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Skritter & real world

阿軒   November 21st, 2010 6:31p.m.

Today I started writing a small diary of my trips, I decided I'd write it in Chinese for good practice. I am able to recall many characters, BUT there are many characters I simply am not sure how to write anymore, despite using skritter whenever I have time (that is, I don't have that much time... :( ) These are only little details such as adding an extra stroke or missing strokes, or simply not knowing how to write characters I should really know by now. I figured I obviously need to write more often on paper. Does this happen to anyone else?

To correct this, I started grading myself much stricter on skritter now, I'll put a fail for one missed stroke. Another question I have, does anyone know of any exercise texts one could print in pinyin and write the characters separately? little essays and such.

wb   November 21st, 2010 6:50p.m.

This came up a few times already...grading stricter should help, have you tried using raw squigs? Some people also do pen and paper and grade manually, although in my opinion using raw squigs (settings on practice page) should be enough...

Byzanti   November 21st, 2010 11:20p.m.

Raw squigs and being harsh is 90% of the way for me. I'm sure doing actually stuff on paper would fill the gap would add another 5% or so, but it's also disproportional effort.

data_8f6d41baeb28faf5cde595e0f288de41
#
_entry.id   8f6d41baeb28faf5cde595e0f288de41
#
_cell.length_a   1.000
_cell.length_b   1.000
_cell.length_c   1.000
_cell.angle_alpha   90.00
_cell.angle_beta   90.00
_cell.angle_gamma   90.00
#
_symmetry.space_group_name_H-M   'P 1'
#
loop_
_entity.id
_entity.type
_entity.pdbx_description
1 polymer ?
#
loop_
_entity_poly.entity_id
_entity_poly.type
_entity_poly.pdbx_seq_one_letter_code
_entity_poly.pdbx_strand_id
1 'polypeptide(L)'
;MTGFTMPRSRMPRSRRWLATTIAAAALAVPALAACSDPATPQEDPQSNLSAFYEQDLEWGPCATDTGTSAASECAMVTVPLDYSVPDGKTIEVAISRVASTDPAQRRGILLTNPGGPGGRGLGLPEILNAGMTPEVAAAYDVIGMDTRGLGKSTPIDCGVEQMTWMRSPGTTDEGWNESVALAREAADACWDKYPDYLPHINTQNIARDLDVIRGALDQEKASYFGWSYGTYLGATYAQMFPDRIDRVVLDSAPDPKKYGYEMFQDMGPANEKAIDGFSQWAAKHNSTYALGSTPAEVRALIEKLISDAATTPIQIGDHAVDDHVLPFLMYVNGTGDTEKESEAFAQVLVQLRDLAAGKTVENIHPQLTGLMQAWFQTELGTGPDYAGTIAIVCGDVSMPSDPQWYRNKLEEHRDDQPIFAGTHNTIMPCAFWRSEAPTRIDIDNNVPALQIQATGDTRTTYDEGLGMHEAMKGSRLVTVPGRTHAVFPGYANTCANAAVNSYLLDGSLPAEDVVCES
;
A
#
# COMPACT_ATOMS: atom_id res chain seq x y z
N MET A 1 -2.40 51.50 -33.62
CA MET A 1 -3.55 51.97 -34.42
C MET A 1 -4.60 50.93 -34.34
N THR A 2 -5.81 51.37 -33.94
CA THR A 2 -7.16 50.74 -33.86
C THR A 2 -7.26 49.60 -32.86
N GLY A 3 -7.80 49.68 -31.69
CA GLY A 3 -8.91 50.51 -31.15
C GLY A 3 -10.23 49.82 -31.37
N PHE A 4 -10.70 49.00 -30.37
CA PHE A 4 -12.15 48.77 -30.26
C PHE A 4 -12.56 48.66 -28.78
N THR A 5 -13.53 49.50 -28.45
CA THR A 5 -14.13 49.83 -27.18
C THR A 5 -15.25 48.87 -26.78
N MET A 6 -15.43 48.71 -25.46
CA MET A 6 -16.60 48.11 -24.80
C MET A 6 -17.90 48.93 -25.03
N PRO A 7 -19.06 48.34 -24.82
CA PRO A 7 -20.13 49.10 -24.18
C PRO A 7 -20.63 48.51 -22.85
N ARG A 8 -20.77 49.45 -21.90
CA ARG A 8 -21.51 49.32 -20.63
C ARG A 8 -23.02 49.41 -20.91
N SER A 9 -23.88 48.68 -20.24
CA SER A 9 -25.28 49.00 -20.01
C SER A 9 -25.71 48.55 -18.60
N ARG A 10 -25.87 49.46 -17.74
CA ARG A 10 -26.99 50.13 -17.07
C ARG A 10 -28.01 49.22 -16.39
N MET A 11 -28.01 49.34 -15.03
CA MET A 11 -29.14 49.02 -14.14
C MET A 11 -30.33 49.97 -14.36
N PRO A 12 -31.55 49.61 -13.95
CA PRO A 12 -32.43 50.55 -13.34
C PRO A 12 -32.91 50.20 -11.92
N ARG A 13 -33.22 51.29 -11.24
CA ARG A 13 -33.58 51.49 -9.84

shenqi   November 22nd, 2010 12:34a.m.

Are you using a mouse? Switching to a tablet made a huge difference for me in muscle memory.

Will Buckingham   November 22nd, 2010 4:19a.m.

Grading more strictly helps. But also simply keeping on keeping on.

The other thing is that a lot of memory is contextual, so in the Skritter context I can remember stuff that I don't outside. One way of cementing memory is simply through reading lots, I think. Seeing characters in context and in the wild really helps.

I do also think that writing by hand helps to(there's something a bit more direct about this, more direct even than writing with a tablet).

But also, retention is never 100%. My Chinese teacher, who has lived in the UK for a decade or so, sometimes has problems as well. This is both reassuring and not very reassuring at all...

Will Buckingham   November 22nd, 2010 4:20a.m.

Sorry - typo: "too" not "to".

阿軒   November 22nd, 2010 4:45a.m.

Sorry all I forgot to mention important details!

-I do use a bamboo tablet.

-I do use raw squids.

-I set 95% retention rate.

I can recognize pretty easily, recognizing has never really been an issue, nor remembering definitions. It's all the small strokes, or sometimes I'll mix up characters entirely, writing the wrong radicals. For example I mix up 数 & 楼 a lot.

I guess I'll opt for the paper writing. I'll just find a way to make practical work sheets through excel.. perhaps?

balsa   November 22nd, 2010 5:20a.m.

For Definition Practice, I decided to grade only in terms of "1, forgot" or "4, too easy", that's the only harsh measure I've taken so far.

wb   November 22nd, 2010 5:38a.m.

Using mnemonics should help against mixing up.

I use mnemonics for every character (Heisig-based) and the only problems I get are:
- I see the definition (keyword) but can't remember my story
- I rember my story, but can't figure out the keywords for the components in that story
- I remember my story and the keywords, but can't remember how one or more the components look like
- I can remember everything except the arrangement of the components (not so often, sometimes I modify my story to take the arrangement into account)